THURSDAY, SEPTEMBER 29 AT 5:30PM TO 8:00PM
MORTARA BUILDING, CONFERENCE ROOM 3600 N ST., N.W., WASHINGTON
Spending a Year in Syria: Russia’s Continuing Adventure in the Middle East
with Dr. Paul du Quenoy
Why did Russia intervene in Syria’s civil war, and what does this intervention tell us about Russia’s role in the modern Middle East and the world at large? In this lecture Paul du Quenoy will discuss the expansion of Russia’s involvement in the region over the past year, beginning with its sudden use of armed force in Syria in September 2015 and ending with the recent cease-fire negotiations. The lecture will emphasize domestic determinants of Russian foreign policy, evaluate Vladimir Putin’s aspirations to world power status, and assess the successes and failures of Russian military policy and diplomacy in the Middle East today.
Thursday, September 29
Reception and light refreshments to follow.
3600 N St. NW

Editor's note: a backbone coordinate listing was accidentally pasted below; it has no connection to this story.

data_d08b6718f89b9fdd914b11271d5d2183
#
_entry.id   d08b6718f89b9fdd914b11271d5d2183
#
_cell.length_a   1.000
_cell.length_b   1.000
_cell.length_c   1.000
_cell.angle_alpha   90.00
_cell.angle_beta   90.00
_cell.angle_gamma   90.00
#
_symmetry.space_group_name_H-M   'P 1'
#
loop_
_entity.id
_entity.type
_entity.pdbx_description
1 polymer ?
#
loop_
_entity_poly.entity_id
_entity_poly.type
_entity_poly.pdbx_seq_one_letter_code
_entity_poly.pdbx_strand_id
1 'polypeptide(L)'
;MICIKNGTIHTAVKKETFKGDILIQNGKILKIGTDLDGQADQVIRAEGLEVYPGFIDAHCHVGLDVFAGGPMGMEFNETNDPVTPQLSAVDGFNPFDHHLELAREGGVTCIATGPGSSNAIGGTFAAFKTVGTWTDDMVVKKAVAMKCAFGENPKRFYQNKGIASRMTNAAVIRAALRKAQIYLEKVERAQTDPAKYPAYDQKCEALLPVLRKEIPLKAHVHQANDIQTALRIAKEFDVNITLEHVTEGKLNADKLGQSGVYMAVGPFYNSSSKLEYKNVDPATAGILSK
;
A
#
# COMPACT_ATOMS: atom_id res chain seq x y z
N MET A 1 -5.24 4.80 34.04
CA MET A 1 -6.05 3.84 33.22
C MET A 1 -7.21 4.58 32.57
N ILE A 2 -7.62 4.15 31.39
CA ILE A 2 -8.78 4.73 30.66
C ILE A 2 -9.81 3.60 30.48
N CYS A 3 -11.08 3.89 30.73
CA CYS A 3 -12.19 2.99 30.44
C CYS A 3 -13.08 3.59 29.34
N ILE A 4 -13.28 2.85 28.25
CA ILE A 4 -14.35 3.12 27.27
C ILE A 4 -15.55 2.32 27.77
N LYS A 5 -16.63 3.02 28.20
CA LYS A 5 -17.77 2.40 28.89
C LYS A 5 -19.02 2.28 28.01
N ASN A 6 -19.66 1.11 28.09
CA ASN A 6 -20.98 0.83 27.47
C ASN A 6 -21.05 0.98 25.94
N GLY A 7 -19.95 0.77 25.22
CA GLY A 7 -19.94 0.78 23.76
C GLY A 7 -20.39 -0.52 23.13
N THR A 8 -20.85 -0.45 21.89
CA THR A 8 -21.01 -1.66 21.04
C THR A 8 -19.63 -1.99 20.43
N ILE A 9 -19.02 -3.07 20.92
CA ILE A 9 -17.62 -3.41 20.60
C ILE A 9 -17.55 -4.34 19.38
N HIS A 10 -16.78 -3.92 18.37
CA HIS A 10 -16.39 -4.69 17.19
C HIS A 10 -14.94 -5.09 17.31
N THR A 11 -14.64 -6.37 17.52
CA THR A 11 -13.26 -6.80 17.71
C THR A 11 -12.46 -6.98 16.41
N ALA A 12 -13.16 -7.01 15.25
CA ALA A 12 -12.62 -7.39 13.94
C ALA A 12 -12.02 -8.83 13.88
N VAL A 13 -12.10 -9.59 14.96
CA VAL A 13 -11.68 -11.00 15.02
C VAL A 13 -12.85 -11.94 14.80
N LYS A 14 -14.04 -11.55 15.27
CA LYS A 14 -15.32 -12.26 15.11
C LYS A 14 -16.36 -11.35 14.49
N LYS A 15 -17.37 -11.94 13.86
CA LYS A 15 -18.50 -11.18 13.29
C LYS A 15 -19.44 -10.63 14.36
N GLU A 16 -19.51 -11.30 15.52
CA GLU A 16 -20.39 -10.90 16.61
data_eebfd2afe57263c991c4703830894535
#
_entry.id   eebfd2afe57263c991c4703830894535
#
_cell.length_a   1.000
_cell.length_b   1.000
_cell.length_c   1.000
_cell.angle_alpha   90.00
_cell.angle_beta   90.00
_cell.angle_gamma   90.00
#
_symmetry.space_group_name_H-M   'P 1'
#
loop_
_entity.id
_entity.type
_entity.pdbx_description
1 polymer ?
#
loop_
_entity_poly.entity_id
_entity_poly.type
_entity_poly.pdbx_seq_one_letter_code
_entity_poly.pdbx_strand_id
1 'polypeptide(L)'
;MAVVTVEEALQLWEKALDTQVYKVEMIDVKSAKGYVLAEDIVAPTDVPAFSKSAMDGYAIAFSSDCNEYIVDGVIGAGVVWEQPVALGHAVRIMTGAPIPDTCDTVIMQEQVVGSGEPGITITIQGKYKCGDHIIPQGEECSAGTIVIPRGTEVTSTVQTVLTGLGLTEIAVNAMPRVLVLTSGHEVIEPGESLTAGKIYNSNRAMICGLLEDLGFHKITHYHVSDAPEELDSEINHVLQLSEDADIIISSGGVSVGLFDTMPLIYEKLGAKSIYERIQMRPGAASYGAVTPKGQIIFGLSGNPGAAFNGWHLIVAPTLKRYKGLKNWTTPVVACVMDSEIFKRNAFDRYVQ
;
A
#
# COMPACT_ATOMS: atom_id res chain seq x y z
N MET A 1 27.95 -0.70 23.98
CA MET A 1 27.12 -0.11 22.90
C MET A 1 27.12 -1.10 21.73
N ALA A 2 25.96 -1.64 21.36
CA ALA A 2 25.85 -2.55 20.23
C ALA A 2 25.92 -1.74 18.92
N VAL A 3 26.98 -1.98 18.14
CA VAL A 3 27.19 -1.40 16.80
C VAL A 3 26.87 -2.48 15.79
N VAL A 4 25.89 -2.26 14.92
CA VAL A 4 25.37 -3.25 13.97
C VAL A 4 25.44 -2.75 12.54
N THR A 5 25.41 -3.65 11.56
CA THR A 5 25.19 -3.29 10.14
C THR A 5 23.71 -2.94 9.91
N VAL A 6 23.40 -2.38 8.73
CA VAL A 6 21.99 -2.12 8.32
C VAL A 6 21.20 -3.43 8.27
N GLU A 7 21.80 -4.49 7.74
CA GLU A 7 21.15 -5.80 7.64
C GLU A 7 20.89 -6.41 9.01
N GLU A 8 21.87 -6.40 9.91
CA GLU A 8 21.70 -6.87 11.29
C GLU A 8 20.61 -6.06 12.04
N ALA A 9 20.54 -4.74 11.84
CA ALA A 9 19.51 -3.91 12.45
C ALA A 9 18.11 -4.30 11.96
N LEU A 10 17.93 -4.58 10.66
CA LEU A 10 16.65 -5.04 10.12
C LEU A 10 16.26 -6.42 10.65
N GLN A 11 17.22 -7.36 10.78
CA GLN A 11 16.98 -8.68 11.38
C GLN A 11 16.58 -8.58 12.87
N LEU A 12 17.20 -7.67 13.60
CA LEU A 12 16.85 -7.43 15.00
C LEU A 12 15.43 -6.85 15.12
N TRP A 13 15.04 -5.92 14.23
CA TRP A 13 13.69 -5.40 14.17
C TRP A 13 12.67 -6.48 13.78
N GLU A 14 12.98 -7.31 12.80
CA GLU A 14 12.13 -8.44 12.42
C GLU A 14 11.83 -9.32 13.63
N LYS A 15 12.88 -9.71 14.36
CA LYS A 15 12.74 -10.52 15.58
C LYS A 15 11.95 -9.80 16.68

Paul du Quenoy is Associate Professor of History at the American University of Beirut, where much of his work focuses on Russia and the Middle East. He is the author of three books on other topics and has twice (2003-2004 and 2012) been a Fulbright scholar in Russia. He has held fellowships from the Kennan Institute for Advanced Russian Studies, the American Historical Association, the National Endowment for the Arts, the Mellon Foundation, and the Slavic- Eurasian Research Center at Hokkaido University in Japan. In addition to his academic career, Professor du Quenoy brokers venture capital and private equity deals in emerging markets, particularly the Persian Gulf region and Southeast Asia. He is also a classical music critic, covering the world’s theatrical capitals for various international publications, and a sought after lecturer in the travel and tourism industry. Professor du Quenoy received his Ph.D. (GSAS, ’05) with distinction from Georgetown’s History Department under the direction of the late Richard Stites. He maintains strong Washington ties, including serving since 2013 as chairman of the city’s historic Russian Ball.